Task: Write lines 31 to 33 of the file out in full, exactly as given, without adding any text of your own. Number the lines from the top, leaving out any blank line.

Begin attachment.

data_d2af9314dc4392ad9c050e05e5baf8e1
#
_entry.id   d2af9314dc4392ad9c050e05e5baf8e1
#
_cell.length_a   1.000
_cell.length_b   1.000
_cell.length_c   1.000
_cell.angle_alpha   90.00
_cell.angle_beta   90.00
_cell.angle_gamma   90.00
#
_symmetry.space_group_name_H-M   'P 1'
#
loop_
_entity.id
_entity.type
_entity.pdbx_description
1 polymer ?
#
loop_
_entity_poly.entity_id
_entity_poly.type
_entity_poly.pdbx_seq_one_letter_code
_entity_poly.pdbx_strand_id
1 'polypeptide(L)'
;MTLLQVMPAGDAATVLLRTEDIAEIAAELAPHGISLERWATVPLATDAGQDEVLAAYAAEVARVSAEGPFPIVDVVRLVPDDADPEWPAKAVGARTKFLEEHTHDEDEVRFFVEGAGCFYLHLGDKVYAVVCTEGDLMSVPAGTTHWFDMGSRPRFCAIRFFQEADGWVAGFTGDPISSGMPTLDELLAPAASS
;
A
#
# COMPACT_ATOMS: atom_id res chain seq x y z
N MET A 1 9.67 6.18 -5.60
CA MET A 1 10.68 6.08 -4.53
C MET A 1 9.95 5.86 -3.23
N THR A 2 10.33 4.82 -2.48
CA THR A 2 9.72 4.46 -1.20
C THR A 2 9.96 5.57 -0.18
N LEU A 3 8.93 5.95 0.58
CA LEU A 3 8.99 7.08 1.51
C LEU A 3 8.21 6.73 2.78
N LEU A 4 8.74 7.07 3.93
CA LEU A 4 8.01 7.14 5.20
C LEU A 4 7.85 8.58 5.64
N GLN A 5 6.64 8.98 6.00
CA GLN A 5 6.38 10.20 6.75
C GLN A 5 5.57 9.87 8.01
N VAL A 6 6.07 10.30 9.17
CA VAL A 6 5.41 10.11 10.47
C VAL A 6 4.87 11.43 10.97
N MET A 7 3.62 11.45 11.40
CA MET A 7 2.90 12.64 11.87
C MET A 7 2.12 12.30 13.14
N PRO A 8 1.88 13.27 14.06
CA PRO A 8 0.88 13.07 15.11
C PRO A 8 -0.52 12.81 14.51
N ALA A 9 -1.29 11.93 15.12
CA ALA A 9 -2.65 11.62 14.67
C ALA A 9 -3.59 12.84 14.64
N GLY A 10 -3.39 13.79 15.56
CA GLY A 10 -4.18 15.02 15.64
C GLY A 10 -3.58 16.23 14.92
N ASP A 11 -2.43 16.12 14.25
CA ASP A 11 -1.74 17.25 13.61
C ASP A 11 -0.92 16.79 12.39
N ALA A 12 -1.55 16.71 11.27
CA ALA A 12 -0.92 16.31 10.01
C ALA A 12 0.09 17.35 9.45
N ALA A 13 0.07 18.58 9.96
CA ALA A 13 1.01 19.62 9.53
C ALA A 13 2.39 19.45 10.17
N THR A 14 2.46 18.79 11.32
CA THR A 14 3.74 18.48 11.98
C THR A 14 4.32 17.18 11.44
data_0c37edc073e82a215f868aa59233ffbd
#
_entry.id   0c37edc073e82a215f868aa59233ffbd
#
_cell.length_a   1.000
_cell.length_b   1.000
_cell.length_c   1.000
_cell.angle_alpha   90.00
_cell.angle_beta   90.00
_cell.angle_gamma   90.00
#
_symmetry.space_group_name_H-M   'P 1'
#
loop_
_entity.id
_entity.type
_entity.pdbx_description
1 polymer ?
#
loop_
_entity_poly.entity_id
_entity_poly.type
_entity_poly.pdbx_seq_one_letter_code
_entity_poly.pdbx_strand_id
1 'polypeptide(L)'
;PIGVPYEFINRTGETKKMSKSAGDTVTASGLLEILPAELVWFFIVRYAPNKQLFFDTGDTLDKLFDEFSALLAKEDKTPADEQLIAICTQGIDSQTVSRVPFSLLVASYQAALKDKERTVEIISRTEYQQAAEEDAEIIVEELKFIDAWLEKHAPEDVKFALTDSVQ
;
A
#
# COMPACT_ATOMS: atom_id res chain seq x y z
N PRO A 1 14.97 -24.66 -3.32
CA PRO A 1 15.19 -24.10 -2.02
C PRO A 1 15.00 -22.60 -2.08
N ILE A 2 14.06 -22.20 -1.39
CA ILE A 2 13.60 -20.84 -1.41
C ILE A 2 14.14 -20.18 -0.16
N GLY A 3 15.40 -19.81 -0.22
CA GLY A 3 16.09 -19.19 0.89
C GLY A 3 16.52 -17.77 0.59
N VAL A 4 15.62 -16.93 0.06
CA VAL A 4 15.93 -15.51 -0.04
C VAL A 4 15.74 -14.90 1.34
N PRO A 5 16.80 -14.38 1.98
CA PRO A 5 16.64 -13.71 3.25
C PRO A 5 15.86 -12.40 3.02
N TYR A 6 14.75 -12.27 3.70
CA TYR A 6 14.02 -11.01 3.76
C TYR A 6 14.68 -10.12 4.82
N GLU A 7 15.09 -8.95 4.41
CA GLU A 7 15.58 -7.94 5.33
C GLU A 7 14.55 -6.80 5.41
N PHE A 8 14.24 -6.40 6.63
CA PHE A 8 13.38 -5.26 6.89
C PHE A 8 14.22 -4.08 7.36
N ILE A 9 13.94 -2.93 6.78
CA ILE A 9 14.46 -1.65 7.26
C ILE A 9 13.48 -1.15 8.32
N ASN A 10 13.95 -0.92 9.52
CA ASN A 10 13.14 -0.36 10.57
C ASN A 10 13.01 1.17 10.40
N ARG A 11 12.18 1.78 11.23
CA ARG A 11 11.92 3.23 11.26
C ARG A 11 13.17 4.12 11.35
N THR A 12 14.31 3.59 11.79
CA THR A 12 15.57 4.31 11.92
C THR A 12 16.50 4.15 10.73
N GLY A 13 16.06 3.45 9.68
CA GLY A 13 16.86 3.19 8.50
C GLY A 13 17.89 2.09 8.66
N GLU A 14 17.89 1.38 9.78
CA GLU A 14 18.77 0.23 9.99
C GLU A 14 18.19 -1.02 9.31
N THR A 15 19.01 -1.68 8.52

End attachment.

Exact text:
N MET A 1 9.67 6.18 -5.60
CA MET A 1 10.68 6.08 -4.53
C MET A 1 9.95 5.86 -3.23